Politics

Trump Blames DNC for Getting Hacked by Russia

President-elect accuses organization’s leaders of ‘gross negligence’

President-elect Donald Trump on Friday night and Saturday morning blamed the DNC for getting hacked by Russia as part of its campaign to influence the American election. (Mark Wilson/Getty Images file photo)

President-elect Donald Trump on Saturday tried to deflect attention from what the U.S. intelligence community has concluded was a Kremlin-ordered effort to influence the American election by blaming the Democratic National Committee.

Trump appeared to go to bed Friday and rise the next morning with the same goal: To steer media outlets away from an intel community report released Friday detailing Russian interference in the general election. The intelligence agencies believe the Russian government wanted to help his campaign while damaging Hillary Clinton’s.

His social media blasts are intended to shape media coverage. His pick for White House communications director and press secretary, Sean Spicer, on Wednesday evening offered a window into Trump’s tweeting, saying: “That’s what’s going to drive the news.”

In a late Friday night tweet, Trump blamed the hacking on “gross negligence” by DNC leaders.

Saturday morning, he defended the legitimacy of his election, saying that the investigation showed the vote count wasn’t affected by the hacks. But then he seemed to plant a seed for media outlets with a little victim-blaming, painting Democrats as sore losers.

Interim DNC Chairwoman Donna Brazile has not replied for a request for comment.

In a Dec. 29 statement, she urged congressional Republicans and Democrats to “to launch a thorough, independent, and bipartisan investigation on the Russian government’s unprecedented interference in the 2016 election.”

“Unfortunately, President-elect Donald Trump has denied the facts and demonstrated a disdain for the Intelligence Community, skipping intelligence briefings and dismissing evidence of Russian influence,” she said. “He must take the threat of foreign meddling in our elections seriously and Congress has a duty to give the American people a full account of Russia's assault on our democracy.”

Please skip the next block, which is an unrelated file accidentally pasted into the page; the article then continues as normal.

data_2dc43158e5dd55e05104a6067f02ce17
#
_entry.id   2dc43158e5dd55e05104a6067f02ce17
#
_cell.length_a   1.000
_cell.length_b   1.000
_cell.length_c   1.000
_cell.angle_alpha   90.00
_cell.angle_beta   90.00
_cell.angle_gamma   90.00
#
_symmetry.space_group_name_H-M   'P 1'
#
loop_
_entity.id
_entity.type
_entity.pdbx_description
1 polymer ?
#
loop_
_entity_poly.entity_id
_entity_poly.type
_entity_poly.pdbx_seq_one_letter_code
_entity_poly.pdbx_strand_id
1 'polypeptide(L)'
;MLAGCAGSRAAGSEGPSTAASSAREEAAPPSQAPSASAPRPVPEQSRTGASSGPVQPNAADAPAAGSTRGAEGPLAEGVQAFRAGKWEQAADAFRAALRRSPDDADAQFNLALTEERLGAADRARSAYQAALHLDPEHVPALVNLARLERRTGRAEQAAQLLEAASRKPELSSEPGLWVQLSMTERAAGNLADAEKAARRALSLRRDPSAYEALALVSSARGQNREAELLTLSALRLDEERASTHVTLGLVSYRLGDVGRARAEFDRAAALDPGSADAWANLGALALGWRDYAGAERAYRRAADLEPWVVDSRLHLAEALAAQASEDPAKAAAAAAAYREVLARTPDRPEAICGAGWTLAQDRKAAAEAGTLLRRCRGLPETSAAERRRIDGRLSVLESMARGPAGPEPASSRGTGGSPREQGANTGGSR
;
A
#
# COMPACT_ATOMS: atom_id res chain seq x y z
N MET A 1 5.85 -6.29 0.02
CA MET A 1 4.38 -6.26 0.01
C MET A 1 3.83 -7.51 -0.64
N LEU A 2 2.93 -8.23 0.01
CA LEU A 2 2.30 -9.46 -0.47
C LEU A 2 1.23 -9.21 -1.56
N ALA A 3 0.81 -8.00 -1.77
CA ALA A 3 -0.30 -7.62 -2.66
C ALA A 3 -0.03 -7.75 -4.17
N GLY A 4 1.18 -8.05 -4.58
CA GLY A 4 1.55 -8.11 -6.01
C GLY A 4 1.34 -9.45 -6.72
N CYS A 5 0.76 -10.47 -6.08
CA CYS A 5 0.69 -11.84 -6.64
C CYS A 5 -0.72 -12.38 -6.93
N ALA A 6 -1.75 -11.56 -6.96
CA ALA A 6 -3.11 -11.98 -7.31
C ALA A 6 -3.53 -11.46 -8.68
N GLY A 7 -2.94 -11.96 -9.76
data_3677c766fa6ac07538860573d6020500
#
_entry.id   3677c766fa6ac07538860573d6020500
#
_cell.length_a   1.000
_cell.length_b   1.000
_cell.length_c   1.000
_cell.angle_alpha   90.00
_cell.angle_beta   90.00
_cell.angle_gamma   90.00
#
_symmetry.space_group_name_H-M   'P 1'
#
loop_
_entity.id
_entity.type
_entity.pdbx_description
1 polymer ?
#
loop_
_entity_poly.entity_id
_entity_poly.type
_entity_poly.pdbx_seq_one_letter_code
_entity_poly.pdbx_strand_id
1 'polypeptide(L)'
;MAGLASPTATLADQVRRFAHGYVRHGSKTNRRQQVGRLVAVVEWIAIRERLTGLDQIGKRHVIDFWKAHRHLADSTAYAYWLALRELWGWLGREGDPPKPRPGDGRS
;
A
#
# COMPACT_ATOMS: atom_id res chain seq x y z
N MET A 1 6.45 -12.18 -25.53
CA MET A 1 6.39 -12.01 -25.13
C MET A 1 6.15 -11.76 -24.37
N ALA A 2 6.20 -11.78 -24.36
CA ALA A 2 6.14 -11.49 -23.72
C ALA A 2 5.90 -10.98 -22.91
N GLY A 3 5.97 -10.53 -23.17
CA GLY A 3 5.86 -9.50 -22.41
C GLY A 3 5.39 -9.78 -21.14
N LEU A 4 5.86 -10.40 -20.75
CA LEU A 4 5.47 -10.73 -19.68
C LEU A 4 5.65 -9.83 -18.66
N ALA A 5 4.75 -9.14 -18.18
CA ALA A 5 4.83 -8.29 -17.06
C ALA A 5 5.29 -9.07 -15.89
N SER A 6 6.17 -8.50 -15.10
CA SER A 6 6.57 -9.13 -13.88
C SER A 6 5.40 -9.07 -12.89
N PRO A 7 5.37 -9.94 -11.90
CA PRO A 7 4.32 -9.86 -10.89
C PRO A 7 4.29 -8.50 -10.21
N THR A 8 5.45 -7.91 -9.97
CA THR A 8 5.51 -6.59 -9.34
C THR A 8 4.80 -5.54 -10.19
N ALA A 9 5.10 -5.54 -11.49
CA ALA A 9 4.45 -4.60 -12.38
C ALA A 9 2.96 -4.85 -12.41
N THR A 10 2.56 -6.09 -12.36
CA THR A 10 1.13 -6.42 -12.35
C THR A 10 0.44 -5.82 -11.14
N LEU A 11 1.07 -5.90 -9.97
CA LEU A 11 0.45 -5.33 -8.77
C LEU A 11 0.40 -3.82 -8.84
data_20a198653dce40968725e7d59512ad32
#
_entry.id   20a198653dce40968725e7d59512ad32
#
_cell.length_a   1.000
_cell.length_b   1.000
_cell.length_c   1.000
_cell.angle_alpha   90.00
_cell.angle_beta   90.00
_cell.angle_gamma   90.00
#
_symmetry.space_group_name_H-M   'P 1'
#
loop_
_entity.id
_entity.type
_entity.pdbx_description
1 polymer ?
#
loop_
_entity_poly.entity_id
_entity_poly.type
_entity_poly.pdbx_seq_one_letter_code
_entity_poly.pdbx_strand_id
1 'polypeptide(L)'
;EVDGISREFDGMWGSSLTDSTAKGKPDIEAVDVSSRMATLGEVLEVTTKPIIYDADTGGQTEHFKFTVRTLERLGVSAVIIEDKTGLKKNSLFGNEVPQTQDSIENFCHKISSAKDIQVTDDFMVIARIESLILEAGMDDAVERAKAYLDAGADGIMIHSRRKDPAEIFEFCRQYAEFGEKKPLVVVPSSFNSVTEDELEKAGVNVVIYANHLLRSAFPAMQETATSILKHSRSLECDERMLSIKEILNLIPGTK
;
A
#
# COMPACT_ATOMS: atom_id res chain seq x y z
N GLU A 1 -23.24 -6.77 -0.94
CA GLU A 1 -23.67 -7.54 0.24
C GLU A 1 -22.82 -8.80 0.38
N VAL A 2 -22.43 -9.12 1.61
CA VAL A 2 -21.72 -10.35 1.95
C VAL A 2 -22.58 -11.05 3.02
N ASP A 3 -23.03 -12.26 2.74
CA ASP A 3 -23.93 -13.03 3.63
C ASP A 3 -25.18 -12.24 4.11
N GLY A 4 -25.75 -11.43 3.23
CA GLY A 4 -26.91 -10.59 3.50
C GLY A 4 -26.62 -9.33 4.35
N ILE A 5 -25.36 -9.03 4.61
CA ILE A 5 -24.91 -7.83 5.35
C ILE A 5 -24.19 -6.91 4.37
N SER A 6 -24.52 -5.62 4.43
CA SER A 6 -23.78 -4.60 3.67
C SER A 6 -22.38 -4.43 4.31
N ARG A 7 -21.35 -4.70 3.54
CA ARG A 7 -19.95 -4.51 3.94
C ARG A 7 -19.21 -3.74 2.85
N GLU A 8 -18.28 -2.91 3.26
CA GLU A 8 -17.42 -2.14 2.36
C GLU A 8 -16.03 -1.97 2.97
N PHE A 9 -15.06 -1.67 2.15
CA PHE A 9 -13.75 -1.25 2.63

The Saturday morning tweets followed the release of a report by U.S. intelligence agencies that concluded Russian President Vladimir Putin ordered a campaign aimed at undermining the 2016 U.S. presidential election. The Putin-ordered effort was intended to boost Trump’s campaign and discredit Clinton, which included hacking DNC emails.

[Trump Election Is Made Official Over Scattered Objections]

The report spells out multiple agencies’ findings that the Kremlin conducted a wide-ranging program to influence American voters.

It was not immediately clear that a few 140-character posts from the president-elect would deflect from the report, which Senate Foreign Relations ranking member Ben Cardin, D-Md., called a “political Pearl Harbor.”

The report concluded, “Russian efforts to influence the 2016 U.S. presidential election represent the most recent expression of Moscow’s longstanding desire to undermine the U.S.-led liberal democratic order, but these activities demonstrated a significant escalation in directness, level of activity, and scope of effort compared to previous operations.”

House Intelligence Ranking Member Adam Schiff, D-Calif., said Friday in a statement that Trump’s position that the Russian hacking had no effect on the outcome of the election “is not supported by the briefing, report, or common sense.”

“It is one thing to say that there was no tampering with vote tallying — which is true — it is another thing to say that the daily dumping of documents disparaging to Secretary Clinton that was made possible by Russian cyber operations had no effect on the campaigns,” he added.

As U.S. intelligence officials, the Obama administration and lawmakers from both parties warn about an escalating threat from Russia, Trump on Saturday reiterated his plans, once in office, to cozy up to the Kremlin. In a tweet several hours later, the incoming president said that only “stupid” people would oppose closer U.S.-Russian relations.

He also said under his administration, the two countries would partner on global challenges, breaking with a wide swath of past and present U.S. officials, lawmakers and foreign policy experts.

— Ryan Lucas contributed to this report.

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